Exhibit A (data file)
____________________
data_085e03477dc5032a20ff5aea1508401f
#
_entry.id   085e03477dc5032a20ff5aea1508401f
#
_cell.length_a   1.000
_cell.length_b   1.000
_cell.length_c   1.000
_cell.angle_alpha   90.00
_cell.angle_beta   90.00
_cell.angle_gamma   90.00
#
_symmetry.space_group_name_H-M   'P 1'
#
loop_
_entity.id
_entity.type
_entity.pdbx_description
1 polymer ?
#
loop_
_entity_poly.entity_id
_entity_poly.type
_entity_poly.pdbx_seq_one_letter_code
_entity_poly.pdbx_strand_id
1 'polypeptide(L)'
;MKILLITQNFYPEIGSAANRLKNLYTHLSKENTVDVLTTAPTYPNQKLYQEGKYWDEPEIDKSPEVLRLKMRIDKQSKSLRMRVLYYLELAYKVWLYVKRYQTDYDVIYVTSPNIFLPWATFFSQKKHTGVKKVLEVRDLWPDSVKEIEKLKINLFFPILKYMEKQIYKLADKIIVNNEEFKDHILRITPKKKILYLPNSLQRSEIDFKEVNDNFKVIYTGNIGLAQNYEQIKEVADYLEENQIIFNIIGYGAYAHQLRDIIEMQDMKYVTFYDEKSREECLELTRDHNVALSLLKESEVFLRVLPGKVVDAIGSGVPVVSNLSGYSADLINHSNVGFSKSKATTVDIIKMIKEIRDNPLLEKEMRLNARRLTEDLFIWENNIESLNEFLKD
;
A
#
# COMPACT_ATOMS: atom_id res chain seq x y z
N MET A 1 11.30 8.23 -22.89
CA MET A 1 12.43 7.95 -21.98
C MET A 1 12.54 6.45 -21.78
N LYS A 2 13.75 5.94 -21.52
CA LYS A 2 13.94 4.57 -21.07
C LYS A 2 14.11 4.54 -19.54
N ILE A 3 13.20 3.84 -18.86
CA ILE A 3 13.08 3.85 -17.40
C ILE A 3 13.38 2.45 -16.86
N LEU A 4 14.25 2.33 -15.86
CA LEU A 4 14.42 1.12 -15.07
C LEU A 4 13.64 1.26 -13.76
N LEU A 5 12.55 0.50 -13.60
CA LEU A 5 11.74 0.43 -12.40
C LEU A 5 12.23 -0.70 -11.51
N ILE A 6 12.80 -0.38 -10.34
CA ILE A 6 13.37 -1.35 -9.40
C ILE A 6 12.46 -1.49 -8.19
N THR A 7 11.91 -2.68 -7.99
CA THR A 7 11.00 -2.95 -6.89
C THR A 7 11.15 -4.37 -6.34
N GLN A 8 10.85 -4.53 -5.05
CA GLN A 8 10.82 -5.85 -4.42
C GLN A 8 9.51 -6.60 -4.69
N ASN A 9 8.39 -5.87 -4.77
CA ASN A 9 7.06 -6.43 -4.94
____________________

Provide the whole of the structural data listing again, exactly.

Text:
data_085e03477dc5032a20ff5aea1508401f
#
_entry.id   085e03477dc5032a20ff5aea1508401f
#
_cell.length_a   1.000
_cell.length_b   1.000
_cell.length_c   1.000
_cell.angle_alpha   90.00
_cell.angle_beta   90.00
_cell.angle_gamma   90.00
#
_symmetry.space_group_name_H-M   'P 1'
#
loop_
_entity.id
_entity.type
_entity.pdbx_description
1 polymer ?
#
loop_
_entity_poly.entity_id
_entity_poly.type
_entity_poly.pdbx_seq_one_letter_code
_entity_poly.pdbx_strand_id
1 'polypeptide(L)'
;MKILLITQNFYPEIGSAANRLKNLYTHLSKENTVDVLTTAPTYPNQKLYQEGKYWDEPEIDKSPEVLRLKMRIDKQSKSLRMRVLYYLELAYKVWLYVKRYQTDYDVIYVTSPNIFLPWATFFSQKKHTGVKKVLEVRDLWPDSVKEIEKLKINLFFPILKYMEKQIYKLADKIIVNNEEFKDHILRITPKKKILYLPNSLQRSEIDFKEVNDNFKVIYTGNIGLAQNYEQIKEVADYLEENQIIFNIIGYGAYAHQLRDIIEMQDMKYVTFYDEKSREECLELTRDHNVALSLLKESEVFLRVLPGKVVDAIGSGVPVVSNLSGYSADLINHSNVGFSKSKATTVDIIKMIKEIRDNPLLEKEMRLNARRLTEDLFIWENNIESLNEFLKD
;
A
#
# COMPACT_ATOMS: atom_id res chain seq x y z
N MET A 1 11.30 8.23 -22.89
CA MET A 1 12.43 7.95 -21.98
C MET A 1 12.54 6.45 -21.78
N LYS A 2 13.75 5.94 -21.52
CA LYS A 2 13.94 4.57 -21.07
C LYS A 2 14.11 4.54 -19.54
N ILE A 3 13.20 3.84 -18.86
CA ILE A 3 13.08 3.85 -17.40
C ILE A 3 13.38 2.45 -16.86
N LEU A 4 14.25 2.33 -15.86
CA LEU A 4 14.42 1.12 -15.07
C LEU A 4 13.64 1.26 -13.76
N LEU A 5 12.55 0.50 -13.60
CA LEU A 5 11.74 0.43 -12.40
C LEU A 5 12.23 -0.70 -11.51
N ILE A 6 12.80 -0.38 -10.34
CA ILE A 6 13.37 -1.35 -9.40
C ILE A 6 12.46 -1.49 -8.19
N THR A 7 11.91 -2.68 -7.99
CA THR A 7 11.00 -2.95 -6.89
C THR A 7 11.15 -4.37 -6.34
N GLN A 8 10.85 -4.53 -5.05
CA GLN A 8 10.82 -5.85 -4.42
C GLN A 8 9.51 -6.60 -4.69
N ASN A 9 8.39 -5.87 -4.77
CA ASN A 9 7.06 -6.43 -4.94